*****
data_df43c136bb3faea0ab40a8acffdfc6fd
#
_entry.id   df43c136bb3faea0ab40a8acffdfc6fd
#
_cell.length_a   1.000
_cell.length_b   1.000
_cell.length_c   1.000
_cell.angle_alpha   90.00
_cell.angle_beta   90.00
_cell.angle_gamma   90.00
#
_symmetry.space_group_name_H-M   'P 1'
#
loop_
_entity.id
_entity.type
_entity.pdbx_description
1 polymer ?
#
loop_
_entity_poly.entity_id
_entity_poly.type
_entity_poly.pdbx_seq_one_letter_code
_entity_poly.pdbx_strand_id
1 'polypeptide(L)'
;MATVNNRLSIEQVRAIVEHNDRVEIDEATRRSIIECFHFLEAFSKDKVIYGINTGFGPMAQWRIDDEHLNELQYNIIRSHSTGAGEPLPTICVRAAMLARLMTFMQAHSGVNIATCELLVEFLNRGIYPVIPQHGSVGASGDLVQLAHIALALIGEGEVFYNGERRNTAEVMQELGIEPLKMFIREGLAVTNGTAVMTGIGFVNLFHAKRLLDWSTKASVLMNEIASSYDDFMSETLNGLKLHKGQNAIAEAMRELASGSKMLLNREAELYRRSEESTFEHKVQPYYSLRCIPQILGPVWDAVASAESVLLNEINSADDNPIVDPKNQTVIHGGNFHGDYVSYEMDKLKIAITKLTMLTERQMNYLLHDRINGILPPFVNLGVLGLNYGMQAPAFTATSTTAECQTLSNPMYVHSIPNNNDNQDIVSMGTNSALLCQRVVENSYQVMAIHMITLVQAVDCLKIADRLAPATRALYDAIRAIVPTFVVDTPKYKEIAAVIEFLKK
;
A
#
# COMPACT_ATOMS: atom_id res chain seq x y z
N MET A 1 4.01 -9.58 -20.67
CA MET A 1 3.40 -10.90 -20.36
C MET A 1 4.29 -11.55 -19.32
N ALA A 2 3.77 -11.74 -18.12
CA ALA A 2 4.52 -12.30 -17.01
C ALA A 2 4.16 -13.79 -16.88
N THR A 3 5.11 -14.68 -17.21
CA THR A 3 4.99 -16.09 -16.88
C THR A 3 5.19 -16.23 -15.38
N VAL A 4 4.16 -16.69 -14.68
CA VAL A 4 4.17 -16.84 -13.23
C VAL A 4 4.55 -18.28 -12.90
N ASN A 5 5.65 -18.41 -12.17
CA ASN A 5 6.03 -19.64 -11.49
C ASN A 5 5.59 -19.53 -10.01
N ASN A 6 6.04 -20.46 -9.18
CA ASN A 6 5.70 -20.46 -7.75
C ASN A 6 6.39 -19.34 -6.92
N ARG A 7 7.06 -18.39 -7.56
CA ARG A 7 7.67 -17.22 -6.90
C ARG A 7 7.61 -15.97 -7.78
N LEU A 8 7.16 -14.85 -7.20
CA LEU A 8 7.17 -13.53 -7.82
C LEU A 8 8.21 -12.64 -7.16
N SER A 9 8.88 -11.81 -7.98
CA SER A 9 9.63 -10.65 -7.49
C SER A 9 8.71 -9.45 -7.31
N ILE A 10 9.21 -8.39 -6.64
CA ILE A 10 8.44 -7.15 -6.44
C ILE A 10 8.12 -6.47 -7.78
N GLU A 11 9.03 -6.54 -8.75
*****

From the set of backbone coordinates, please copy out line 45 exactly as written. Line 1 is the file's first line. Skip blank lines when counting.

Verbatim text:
C ASN A 5 5.59 -19.53 -10.01